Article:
For example:

  1. I have a sister named Charlotte.
  2. Charlotte is married to Martin.
  3. Martin has a brother named William.

Martin is my brother-in-law, but what is William to me?

  • 1
    Maybe ask at Genealogy & Family History? – Matt E. Эллен May 26 '13 at 18:24
  • 2
    I'm afraid there is no commonly used name for that connection. Normally, you would say "my brother in law's brother". If you and William are very close, I suppose you could call him "my brother in law" in casual conversation, or just "a friend". – Cerberus May 26 '13 at 18:36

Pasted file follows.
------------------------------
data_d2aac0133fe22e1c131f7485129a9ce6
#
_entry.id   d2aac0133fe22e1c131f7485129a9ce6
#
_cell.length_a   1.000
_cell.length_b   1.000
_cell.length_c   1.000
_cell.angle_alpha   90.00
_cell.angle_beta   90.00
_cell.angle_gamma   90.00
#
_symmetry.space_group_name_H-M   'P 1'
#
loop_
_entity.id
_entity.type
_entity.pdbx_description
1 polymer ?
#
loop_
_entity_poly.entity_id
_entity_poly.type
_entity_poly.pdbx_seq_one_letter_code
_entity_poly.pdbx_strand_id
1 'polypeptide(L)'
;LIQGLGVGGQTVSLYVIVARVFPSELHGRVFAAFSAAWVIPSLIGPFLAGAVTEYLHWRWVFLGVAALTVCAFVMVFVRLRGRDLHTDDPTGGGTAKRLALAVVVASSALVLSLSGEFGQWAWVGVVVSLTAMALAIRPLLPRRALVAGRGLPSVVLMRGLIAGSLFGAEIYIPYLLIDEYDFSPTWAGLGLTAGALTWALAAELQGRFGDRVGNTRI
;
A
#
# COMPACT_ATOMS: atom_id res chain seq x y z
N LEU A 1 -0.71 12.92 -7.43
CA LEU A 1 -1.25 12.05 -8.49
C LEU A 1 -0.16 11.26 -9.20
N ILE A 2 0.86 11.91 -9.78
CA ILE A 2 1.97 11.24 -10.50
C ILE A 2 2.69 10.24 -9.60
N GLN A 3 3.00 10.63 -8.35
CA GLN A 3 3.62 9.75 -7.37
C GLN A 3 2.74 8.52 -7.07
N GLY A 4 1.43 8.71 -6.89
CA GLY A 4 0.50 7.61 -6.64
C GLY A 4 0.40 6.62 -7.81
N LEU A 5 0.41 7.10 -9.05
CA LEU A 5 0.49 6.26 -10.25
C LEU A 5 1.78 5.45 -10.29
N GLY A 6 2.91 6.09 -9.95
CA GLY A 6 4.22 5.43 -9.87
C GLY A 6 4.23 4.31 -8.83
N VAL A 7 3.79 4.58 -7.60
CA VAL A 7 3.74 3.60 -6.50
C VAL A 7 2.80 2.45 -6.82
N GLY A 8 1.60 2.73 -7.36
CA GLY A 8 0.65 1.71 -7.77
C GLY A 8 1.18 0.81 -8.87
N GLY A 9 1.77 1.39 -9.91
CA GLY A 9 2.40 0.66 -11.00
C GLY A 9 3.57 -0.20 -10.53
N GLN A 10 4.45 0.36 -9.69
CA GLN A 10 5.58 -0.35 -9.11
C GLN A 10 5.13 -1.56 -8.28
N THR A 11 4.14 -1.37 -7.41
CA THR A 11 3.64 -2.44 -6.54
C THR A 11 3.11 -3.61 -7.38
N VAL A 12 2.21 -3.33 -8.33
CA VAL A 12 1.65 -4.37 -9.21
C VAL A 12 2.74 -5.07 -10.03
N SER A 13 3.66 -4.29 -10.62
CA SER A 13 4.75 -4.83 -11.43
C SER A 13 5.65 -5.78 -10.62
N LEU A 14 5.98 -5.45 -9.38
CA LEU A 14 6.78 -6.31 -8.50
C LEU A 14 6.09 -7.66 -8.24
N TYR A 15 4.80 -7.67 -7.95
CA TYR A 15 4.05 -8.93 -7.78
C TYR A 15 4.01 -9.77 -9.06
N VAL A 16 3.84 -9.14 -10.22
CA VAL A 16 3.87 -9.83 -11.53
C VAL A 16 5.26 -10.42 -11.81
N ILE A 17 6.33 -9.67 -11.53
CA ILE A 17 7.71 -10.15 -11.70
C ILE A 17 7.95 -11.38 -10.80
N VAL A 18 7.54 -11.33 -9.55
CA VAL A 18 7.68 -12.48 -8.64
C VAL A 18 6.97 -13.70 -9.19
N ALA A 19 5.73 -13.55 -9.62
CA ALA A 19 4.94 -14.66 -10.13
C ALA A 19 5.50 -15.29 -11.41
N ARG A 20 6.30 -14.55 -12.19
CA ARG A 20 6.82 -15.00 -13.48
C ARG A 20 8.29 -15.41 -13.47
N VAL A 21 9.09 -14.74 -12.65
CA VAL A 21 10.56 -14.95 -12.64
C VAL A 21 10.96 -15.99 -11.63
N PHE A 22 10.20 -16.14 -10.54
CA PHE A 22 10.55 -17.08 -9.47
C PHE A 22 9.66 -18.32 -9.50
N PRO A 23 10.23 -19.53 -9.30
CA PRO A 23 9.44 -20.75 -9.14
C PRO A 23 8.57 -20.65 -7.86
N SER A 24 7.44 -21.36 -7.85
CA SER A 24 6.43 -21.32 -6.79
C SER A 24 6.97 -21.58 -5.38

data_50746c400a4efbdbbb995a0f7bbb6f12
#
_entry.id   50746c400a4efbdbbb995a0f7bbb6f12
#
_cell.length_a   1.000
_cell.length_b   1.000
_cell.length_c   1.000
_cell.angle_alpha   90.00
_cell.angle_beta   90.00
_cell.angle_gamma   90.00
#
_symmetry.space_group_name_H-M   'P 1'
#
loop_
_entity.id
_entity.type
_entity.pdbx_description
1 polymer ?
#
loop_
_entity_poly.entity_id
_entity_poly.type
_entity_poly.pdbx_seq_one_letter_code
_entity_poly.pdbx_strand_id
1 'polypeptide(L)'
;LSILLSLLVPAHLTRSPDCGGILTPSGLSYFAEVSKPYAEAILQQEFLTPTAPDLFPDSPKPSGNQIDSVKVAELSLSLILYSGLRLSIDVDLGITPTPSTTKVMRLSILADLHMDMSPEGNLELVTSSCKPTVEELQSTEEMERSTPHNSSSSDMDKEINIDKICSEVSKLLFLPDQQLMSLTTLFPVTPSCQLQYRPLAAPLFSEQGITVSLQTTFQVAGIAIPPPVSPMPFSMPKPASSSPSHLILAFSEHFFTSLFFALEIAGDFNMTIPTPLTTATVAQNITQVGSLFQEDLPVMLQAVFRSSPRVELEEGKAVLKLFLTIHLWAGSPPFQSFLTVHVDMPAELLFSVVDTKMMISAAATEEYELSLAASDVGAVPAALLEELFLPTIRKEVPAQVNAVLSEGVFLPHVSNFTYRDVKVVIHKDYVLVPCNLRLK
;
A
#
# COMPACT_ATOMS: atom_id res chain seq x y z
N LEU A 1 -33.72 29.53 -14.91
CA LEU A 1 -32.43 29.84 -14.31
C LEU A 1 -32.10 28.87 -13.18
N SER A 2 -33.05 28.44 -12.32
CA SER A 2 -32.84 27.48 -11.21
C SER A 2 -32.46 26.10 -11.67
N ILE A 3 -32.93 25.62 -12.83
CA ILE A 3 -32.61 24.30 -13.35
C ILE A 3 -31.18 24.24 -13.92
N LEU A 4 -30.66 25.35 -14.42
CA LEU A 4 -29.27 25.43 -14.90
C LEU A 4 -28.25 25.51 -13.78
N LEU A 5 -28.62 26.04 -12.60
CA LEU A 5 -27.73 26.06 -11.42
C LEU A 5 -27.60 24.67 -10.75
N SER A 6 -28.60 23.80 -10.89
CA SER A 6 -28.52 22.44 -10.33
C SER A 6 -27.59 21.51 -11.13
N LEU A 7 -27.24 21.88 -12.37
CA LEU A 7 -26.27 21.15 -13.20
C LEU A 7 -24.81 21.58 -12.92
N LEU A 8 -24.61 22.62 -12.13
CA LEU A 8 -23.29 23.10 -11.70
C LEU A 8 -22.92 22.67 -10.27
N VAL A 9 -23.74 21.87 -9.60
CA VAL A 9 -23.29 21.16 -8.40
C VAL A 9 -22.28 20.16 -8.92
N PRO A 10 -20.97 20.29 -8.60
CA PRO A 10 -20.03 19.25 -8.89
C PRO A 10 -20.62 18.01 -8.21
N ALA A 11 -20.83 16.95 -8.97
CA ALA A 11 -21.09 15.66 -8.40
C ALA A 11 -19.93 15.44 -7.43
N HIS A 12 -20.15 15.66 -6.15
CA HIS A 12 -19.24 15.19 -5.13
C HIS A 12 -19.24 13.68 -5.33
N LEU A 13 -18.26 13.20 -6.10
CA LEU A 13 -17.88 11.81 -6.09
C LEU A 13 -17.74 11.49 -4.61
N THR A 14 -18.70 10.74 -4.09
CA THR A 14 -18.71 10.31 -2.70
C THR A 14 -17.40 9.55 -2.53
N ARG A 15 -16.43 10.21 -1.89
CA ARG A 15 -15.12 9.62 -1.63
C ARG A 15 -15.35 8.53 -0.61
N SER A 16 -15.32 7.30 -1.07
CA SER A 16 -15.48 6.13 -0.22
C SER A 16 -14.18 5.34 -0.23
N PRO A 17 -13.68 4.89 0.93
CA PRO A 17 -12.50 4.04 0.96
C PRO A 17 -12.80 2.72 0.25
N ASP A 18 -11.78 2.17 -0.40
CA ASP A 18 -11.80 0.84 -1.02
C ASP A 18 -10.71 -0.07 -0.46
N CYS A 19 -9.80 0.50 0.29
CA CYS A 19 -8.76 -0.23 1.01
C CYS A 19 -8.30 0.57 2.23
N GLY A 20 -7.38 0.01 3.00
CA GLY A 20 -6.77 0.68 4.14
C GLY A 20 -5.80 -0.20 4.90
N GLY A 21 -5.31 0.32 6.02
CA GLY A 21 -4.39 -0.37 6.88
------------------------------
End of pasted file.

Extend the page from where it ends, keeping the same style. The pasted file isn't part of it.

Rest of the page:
• 2
    Just say "brother-in-law" unless there is some reason that a more precise relationship is needed. – GEdgar May 26 '13 at 18:58
  • 1
    Smells like a duplicate, but I don't have time to search for it... – Drew May 27 '16 at 20:35

As you have been told on Genealogy & Family History, there is no "technical term" for the relationship you describe.

In most areas of language you select the words used to suit the purpose you wish to achieve. If my sister's husband has two brothers, then

  • the one in jail is her brother-in-law.
  • the famous rock star is related to me by marriage, almost a brother.

protected by tchrist May 27 '16 at 21:53

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